Ten years ago, as Euromoney was writing its 2008 jumbo issue for the World Bank/IMF meetings, it was clear that the global banking industry was in crisis. Lehman Brothers had collapsed, Merrill Lynch was rescued at the last minute. What could the industry do to get its house in order, we wondered, before outside influences did the job for them?
Strangely enough, the chief executives of the likes of UBS, RBS and Bank of America were unavailable to talk to us at the time.
Vikram Pandit, who had just taken on a poisoned chalice at Citi, was available. As was Josef Ackermann, not just in his role as chief executive of Deutsche Bank, but also as head of the Institute of International Finance, which was leading the industry response to the crisis.
Of the 11 CEOs interviewed, only one is still in office – Frédéric Oudéa. He had taken the reins at Société Générale just three months earlier, after the Kerviel rogue trader losses had brought down Daniel Bouton. We forget now it was a time of multiple crises. Oudéa’s simple response to our opening question about what they had learned from the crisis perhaps did not point to his longevity: “This crisis involves the ratings agencies. Sometimes too much reliance was placed on their ratings.” True, of course, as far as it goes. Which was not far enough.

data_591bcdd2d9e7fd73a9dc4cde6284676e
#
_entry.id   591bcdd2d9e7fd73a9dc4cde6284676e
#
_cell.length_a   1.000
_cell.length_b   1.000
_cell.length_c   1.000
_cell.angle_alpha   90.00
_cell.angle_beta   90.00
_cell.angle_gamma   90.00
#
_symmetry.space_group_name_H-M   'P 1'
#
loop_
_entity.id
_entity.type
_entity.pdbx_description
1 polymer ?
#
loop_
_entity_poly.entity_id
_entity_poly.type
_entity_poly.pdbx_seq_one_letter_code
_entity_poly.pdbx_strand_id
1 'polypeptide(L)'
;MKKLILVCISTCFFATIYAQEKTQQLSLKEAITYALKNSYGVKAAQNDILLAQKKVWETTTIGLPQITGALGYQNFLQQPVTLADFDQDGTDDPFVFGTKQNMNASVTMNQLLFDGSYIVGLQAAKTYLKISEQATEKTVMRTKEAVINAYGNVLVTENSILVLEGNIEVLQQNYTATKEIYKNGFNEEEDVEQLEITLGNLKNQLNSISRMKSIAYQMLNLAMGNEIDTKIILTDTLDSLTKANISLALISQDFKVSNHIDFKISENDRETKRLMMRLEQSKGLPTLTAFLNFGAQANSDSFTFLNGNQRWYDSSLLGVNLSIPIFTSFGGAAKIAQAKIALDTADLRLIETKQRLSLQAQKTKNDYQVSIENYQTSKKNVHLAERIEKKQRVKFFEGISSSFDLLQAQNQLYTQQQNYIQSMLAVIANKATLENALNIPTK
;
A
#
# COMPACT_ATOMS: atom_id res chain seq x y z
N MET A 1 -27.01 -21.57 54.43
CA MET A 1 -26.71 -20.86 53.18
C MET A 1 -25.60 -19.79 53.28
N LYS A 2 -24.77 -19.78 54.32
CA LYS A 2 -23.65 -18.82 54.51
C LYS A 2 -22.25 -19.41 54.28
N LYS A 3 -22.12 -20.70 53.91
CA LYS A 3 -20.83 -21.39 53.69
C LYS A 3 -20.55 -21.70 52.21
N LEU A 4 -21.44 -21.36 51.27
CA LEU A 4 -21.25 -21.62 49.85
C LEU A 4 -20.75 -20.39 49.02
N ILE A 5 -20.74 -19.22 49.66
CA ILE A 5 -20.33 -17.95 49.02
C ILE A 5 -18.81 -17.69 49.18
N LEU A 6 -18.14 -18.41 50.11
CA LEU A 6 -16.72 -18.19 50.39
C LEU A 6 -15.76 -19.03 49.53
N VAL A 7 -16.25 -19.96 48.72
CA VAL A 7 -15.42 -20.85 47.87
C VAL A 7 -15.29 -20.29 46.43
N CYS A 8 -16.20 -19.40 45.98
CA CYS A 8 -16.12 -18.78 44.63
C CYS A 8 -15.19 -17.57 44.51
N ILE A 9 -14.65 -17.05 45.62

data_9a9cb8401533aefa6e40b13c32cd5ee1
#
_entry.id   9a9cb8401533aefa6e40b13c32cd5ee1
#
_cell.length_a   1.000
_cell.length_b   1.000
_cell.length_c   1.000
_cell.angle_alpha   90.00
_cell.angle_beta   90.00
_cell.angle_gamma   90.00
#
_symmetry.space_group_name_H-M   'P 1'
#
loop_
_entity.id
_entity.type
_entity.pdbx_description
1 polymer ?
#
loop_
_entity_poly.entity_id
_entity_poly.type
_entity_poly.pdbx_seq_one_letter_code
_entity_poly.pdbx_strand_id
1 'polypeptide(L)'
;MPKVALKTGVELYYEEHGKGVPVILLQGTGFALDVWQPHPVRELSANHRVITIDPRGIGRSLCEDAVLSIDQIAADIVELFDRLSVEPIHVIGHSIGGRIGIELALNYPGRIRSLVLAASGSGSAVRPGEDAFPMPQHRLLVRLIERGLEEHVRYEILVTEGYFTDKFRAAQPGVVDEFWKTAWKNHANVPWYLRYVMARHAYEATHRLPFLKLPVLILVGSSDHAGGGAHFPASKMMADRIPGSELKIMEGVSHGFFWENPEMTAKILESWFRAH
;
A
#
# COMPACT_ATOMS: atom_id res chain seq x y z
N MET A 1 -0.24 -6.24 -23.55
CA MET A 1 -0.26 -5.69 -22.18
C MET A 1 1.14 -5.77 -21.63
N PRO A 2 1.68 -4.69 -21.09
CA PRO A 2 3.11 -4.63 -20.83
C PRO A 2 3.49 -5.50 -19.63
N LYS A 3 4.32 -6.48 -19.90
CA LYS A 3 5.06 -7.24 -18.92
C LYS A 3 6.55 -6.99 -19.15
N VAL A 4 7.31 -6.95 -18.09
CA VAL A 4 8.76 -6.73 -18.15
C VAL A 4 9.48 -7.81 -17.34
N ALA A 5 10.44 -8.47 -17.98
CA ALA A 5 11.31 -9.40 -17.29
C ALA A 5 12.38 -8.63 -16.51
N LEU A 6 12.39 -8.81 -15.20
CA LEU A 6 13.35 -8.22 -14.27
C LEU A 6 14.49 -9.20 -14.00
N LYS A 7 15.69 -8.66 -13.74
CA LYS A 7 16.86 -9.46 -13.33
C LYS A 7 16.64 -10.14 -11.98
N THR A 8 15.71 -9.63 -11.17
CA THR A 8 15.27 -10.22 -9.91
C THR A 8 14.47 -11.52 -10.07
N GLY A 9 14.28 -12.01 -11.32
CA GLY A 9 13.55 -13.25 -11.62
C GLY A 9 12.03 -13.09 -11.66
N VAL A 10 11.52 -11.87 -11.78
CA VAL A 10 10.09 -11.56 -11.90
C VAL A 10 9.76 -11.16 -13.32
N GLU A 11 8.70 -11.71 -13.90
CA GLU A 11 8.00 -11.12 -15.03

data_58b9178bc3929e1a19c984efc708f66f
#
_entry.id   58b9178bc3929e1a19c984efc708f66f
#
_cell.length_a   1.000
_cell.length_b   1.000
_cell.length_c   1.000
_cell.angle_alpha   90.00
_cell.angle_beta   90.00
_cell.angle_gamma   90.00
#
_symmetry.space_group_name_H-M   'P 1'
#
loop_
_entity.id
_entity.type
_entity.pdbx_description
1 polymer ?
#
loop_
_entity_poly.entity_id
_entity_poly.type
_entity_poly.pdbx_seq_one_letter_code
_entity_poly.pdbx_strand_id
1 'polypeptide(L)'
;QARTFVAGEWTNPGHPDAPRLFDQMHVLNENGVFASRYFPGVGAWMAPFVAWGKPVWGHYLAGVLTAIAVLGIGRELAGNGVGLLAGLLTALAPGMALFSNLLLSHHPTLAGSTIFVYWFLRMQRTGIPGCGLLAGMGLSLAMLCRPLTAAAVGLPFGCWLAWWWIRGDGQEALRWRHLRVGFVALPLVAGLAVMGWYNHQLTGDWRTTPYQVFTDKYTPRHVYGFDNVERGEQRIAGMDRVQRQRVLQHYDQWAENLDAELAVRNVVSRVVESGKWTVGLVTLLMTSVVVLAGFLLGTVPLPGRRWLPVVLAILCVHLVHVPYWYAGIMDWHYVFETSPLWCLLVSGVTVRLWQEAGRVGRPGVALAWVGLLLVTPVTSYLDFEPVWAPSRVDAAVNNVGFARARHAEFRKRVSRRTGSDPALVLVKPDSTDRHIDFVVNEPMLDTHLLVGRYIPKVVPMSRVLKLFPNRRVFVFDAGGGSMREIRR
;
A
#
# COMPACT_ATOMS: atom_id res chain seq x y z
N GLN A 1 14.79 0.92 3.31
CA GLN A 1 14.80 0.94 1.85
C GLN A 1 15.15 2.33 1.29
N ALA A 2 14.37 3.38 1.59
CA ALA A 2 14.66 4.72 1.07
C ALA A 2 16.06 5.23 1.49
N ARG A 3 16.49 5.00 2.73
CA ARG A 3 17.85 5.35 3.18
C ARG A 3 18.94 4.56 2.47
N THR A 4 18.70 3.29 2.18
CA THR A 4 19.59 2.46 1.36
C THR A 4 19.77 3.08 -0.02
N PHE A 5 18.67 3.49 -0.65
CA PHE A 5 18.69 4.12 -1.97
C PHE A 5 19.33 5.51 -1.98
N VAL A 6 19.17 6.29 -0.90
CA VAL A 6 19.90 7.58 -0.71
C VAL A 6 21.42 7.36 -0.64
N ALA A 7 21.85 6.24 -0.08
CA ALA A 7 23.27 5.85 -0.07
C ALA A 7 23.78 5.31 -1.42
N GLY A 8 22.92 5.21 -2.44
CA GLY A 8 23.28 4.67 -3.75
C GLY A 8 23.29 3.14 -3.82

It is interesting to note now that by far the biggest issue on the minds of the bank chiefs was liquidity. One of the chief executives interviewed was Herman Verwilst of Fortis Bank – who had just taken a large chunk of the bits of ABN Amro that RBS and Santander did not want. He said: “[Liquidity] wasn’t a problem, so why spend much time on it? Having seen banks go under for lack of liquidity brings it right into your forefront of thinking. And this is something we will now seek to strengthen further with the acquisition of the ABN Amro retail deposit base in the Netherlands.” So right, yet so wrong Herman. Fortis, of course, ended up in state ownership not long afterwards and has only slowly recovered.
Regulation was of course on their minds, and the chief executives were all hoping for a level global playing field. How did that work out?
The bank that has fallen furthest from grace in the 10 years since is Deutsche. And perhaps, in our article, Ackermann has some prophetic words about the bank’s future. “You may have a Picasso on your wall, but if for whatever reason there are no buyers when you want or need to sell it, you won’t get much money for it. You should assume there will not always be buyers for a Picasso!” he said. He didn’t mention what you should do if the Picasso turns out to be fake.